Cannabis a natural alternative to hard drugs at High Hopes Foundation launch

Sarah Blyth responds in part to police "shutdown" by formally launching foundation that will provide addicts with natural alternatives

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      Last month, the Georgia Straight broke the story about an activist-led initiative that was providing residents of the Downtown Eastside with natural alternatives to hard drugs.

      Yesterday (August 28), Overdose Prevention Society co-founder Sarah Blyth held a press conference at the Downtown Eastside Street Market (62 East Hastings Street) to launch the High Hopes Foundation.

      Huddled under a green tent and surrounded by market volunteers, peer workers, and supporters from the community, Blyth explained to members of the media that the initiative was "just another part of the tool kit for saving lives".

      "This is all about showing that we are here providing options for people," she said. 

      Jelly Bombs each contain 80 mg of THC.
      Amanda Siebert

      The tent is located to the right of the entrance to the market, and will be manned by a market volunteer daily. In addition to offering natural alternatives, staff at the tent will facilitate drug testing for users that want to check their drugs for fentanyl.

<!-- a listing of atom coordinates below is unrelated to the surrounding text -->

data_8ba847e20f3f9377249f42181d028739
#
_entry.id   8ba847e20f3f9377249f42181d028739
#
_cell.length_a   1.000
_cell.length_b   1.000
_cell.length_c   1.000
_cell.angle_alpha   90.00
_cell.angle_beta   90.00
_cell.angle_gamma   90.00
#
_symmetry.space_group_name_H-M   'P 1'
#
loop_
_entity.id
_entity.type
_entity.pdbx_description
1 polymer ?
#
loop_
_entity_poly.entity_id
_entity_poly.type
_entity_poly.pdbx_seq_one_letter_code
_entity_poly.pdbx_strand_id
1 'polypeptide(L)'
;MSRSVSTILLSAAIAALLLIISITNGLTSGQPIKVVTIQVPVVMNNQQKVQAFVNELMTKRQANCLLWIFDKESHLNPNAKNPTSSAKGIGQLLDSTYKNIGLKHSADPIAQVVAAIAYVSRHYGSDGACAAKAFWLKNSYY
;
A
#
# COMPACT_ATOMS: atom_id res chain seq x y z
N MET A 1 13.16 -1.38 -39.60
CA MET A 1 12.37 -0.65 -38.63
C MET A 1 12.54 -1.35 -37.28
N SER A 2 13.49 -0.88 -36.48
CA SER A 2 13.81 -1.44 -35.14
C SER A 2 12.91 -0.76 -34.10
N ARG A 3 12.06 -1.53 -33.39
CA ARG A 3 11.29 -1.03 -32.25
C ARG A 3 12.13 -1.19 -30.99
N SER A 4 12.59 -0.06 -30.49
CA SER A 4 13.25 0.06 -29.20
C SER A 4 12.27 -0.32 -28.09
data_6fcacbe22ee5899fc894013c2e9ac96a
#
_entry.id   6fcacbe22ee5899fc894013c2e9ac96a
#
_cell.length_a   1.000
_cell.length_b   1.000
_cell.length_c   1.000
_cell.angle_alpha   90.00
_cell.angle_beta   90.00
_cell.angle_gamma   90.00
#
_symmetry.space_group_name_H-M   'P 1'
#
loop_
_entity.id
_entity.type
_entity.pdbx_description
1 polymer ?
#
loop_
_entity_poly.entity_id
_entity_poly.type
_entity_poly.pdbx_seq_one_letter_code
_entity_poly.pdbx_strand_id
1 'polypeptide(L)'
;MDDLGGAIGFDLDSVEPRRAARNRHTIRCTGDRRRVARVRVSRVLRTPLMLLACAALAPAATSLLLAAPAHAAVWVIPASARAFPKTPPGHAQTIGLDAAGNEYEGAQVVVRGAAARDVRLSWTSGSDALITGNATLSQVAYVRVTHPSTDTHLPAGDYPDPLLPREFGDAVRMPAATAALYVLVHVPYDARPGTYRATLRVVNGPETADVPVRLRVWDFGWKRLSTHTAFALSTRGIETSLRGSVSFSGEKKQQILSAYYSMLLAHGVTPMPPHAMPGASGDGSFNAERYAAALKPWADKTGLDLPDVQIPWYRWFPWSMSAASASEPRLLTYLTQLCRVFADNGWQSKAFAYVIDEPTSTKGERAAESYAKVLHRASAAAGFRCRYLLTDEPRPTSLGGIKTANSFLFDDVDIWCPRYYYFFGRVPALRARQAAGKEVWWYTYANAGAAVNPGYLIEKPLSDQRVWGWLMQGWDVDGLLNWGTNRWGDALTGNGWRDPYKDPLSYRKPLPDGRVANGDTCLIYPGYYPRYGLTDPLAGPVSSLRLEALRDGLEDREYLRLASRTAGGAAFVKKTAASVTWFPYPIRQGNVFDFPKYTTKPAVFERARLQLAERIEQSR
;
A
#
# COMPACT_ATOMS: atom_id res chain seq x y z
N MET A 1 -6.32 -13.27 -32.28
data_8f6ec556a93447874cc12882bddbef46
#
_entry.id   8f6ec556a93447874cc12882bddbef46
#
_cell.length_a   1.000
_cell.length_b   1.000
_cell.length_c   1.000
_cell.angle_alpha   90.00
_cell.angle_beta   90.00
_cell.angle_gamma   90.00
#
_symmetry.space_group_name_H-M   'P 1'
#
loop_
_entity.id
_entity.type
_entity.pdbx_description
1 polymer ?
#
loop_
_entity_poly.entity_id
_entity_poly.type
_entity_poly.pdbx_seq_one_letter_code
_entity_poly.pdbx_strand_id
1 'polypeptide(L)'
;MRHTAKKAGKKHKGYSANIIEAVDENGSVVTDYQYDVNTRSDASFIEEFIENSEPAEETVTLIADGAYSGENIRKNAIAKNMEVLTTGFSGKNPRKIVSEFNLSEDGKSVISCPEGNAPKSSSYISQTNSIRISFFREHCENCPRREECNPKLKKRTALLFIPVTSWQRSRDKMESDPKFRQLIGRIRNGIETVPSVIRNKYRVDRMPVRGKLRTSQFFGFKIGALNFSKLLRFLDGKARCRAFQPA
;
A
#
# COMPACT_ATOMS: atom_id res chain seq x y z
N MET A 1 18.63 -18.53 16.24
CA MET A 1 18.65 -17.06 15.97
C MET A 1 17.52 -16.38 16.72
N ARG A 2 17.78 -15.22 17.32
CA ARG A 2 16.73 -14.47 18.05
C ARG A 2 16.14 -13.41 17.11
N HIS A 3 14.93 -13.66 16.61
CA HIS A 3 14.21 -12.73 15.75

All items have been donated by local dispensaries, and most products have been priced around $2. (Those looking to purchase more than a one-time-use item can by an eighth, or 3.5 grams of cannabis, for $20.) All profits will go directly back into the foundation to cover things like volunteer honorariums.

      Other options include pre-rolled joints and kratom, a legal, herbal drug that has been shown to help treate opiate addiction.

      Blyth highlighted a selection of infused gummies, each containing 80 milligrams of THC, and said they were popular among users who wanted to ease pain without using heroin or other hard drugs.

      Along with joints and cannabis edibles containing THC and CBD, Blyth is also giving addicts access to kratom, a legal, herbal drug that can be used to treat opiate addiction.
      Amanda Siebert

      Blyth added that the foundation also exists to facilitate access to detox.

      "Some people may come to us and they may say they want to get sober, so we can give them options to detox, and we know all of the different places in the neighbourhood that help people," she said.

      "Some people just can't get off drugs—but they might be able to smoke marijuana, so we're going to give them the best product that we can possibly get to help get them off of harder drugs, to give them some options so they don't die at home alone."

      Melanie, a market employee who will be working at the tent from time to time, told the Straight that cannabis helped her stop using seven different prescriptions drugs, including methadone.

      Taryn Lee of Miss Envy Botanicals has been assisting Blyth with the foundation, and provided her own insight about using cannabis for pain relief.